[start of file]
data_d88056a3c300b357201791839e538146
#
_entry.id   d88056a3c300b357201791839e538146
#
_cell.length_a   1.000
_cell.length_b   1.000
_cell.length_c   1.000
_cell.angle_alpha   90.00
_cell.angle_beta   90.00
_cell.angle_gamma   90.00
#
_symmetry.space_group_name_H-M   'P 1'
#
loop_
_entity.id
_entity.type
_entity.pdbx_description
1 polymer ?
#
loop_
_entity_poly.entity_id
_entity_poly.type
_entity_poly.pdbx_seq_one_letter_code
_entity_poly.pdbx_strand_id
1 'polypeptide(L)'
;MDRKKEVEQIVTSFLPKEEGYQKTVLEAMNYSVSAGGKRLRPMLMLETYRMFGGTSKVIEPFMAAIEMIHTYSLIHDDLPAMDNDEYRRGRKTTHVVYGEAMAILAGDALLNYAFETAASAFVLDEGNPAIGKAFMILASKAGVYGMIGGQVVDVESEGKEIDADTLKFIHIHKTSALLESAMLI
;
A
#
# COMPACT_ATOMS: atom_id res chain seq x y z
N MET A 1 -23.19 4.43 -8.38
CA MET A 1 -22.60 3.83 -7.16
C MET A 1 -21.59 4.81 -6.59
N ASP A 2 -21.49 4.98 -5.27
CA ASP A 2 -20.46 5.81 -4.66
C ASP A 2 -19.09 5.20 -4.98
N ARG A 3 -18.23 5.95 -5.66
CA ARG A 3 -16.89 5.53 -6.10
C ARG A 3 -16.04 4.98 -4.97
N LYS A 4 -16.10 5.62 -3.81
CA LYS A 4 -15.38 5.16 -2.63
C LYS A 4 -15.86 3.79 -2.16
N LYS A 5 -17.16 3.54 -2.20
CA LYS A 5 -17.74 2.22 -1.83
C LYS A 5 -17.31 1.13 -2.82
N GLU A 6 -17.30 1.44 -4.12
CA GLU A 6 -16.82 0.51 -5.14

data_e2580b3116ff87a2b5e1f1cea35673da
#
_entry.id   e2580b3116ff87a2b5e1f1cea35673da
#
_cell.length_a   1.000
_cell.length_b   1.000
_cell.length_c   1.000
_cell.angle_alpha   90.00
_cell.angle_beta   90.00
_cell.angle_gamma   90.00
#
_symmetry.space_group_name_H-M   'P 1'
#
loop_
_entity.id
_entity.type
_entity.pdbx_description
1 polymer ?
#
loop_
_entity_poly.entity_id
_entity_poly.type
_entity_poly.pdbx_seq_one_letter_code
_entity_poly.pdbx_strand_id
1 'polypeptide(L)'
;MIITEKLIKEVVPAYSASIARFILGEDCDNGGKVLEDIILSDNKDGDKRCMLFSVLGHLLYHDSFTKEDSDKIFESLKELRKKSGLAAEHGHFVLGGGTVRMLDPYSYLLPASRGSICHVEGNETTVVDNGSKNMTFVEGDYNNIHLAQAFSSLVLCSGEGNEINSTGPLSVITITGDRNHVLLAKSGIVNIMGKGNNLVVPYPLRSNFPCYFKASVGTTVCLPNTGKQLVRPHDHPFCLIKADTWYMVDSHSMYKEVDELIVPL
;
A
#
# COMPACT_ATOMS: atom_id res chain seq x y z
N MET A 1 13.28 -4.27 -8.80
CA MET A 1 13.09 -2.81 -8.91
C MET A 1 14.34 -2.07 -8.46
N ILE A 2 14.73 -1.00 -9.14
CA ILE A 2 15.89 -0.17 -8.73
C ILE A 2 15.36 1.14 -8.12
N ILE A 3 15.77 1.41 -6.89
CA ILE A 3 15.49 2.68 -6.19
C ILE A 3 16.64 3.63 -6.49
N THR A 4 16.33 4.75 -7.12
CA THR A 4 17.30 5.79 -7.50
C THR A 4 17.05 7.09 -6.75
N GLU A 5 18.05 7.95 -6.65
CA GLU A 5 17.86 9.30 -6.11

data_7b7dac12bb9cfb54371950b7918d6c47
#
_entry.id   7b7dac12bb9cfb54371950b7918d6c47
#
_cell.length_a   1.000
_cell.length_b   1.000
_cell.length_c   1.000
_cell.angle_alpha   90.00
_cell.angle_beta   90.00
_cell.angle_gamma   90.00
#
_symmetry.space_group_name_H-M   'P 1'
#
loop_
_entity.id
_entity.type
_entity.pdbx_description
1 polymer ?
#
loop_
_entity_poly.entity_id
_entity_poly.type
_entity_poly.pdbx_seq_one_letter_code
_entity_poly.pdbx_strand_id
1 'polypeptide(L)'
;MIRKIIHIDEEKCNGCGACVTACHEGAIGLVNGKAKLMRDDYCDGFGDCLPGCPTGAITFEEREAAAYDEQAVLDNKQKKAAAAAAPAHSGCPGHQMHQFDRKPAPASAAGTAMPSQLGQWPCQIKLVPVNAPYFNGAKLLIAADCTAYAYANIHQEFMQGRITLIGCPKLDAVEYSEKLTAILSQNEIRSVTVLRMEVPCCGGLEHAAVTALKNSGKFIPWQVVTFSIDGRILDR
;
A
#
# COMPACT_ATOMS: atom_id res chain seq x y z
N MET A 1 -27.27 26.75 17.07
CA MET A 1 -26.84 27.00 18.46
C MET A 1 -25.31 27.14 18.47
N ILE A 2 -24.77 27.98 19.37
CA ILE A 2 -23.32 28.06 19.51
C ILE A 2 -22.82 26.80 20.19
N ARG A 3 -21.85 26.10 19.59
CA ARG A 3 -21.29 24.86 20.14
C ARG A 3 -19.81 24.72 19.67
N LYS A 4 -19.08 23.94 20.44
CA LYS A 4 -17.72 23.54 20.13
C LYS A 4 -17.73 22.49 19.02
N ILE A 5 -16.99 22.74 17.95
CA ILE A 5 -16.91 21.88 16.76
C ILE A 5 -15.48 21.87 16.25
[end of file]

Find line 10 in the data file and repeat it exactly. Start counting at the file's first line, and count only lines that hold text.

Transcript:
_cell.angle_gamma   90.00